Golden has a new resource to promote mental health, offering urgent help, services, and answering big questions.
The website, www.iamnotfine.ca will take you to a website hosted through the Golden Family Center (GFC). Clicking on the link for urgent help will take the user to a list of resources from the local RCMP, through abuse and neglect of children, drug and poison information, crisis lines, kids help phones, support for First Nations and Indigenous people, mental health, suicide, and many more helpful links and phone numbers to call or text.
By clicking all services, a categorized list comes up to help the user find specific information they are looking for. By clicking big questions, the link takes users to a page of possible issues someone might have, with the resources categorized underneath. It covers a lot of ground from safe places and suicide to being just bored.
The website is connected to the Golden Family Center website, but it was created by the Child and Youth Mental Health and Substance Abuse Use Golden (CYMHSU) local action team, explained GFC executive director Helena Oosthoek.
The website has been in the making for more than a year, and was created by Dave Best, the technician, in partnership with CYMHSU.
When the local action team first began thinking of what type of resource they should create, they first sent out a survey to youth and parents in the community, and then worked with high school students to discuss what their needs were.
“What we discovered through that is right off the bat, wow, even in a small town, people don’t know all the services,” explained John Denham, a child and youth mental health clinician. “People don’t actually know what the resources are. They don’t know what we have in Golden, and secondly they wanted to access it in an easy fashion.”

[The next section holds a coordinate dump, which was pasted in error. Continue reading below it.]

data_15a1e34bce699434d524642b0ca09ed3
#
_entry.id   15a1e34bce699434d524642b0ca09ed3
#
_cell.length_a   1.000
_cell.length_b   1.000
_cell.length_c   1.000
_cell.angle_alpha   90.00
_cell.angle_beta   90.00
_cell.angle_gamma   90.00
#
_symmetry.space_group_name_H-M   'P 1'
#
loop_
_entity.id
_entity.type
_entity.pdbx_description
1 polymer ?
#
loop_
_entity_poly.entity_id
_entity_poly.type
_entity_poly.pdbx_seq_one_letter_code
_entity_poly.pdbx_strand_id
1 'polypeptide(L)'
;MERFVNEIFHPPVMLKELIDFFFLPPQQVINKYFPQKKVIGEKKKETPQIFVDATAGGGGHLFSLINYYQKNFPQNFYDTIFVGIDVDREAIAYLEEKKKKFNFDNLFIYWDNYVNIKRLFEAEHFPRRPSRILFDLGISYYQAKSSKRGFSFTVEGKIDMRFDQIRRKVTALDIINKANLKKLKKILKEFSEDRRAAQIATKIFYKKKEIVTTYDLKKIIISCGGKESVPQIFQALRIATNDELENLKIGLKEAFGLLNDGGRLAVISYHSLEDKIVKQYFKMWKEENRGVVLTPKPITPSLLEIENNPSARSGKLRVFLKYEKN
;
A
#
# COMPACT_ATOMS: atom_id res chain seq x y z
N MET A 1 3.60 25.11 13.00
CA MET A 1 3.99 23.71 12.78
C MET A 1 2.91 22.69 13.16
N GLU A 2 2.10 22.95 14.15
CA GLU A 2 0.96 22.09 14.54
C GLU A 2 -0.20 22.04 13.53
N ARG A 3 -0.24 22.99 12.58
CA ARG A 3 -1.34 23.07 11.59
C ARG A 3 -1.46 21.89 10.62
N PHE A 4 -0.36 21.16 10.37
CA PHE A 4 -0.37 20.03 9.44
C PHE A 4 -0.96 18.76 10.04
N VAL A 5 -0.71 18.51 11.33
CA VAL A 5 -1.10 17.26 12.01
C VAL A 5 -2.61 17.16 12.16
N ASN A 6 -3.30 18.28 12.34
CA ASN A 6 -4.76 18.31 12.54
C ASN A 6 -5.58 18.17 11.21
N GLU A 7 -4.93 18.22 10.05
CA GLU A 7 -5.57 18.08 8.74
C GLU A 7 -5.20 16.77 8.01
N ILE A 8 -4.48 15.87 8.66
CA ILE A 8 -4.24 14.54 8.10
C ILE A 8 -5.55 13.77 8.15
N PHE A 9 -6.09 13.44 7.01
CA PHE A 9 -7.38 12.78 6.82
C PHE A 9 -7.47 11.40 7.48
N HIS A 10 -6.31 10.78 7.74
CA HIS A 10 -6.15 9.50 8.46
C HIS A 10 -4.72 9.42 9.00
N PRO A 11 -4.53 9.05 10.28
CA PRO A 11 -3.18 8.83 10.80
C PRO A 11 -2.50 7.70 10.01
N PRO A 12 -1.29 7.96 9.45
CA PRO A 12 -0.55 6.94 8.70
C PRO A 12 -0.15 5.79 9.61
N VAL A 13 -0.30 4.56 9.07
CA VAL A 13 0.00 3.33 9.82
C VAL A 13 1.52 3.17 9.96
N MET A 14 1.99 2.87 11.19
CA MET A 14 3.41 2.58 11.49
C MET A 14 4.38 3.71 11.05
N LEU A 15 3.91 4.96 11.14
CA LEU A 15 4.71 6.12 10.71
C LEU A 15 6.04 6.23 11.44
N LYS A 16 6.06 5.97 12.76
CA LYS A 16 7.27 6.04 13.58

The I’m Not Fine website can be changed and updated easily as services change in Golden.
The purpose of the website is to allow access for anyone to a central source of information. This way doctors, counsellors, caregivers, parents, youth, and children can all access the long list of services offered in Golden.
“One of the big goals of the local action team is to make it easier for children, youth, and their families to access resources,” she said. “For any worker in any of the programs, it can be hard sometimes to keep track of what is available. We felt if we put this online, we could have all that information in one spot. We have the ability to just update it as things change.”
Doctors of BC and the provincial government developed the local action teams, and parts of the new website were built using resources from those entities, with their permission.
“There’s often a misconception that you’re either mentally healthy or you’re mentally ill,” explained adjunct professor and research consultant at University of Calgary Stephanie Knaak. “That’s really the wrong way to think about it. We like to think about it that everybody has mental health… the same way everyone has physical health.”
When people require the resources to ensure they are mentally healthy, Knaak says there are a couple of issues that go along with seeking help.
“One is stigma. The second is they don’t actually know where to go,” she said. “This website helps a lot with that piece.”
One of the things she finds nice in Golden, is that there are multiple entry points for mental health support that might not be found in a larger city.
Because the town is smaller in size, many of the healthcare professionals are aware of other services offered in town.
In a city, there can be a level of disconnect between providers because there are so many of them.
“The advantage of being a small town is they are connected with all other available supports,” she said. “They are equipped to get you set up with a scaffolding of supports that will meet your needs.”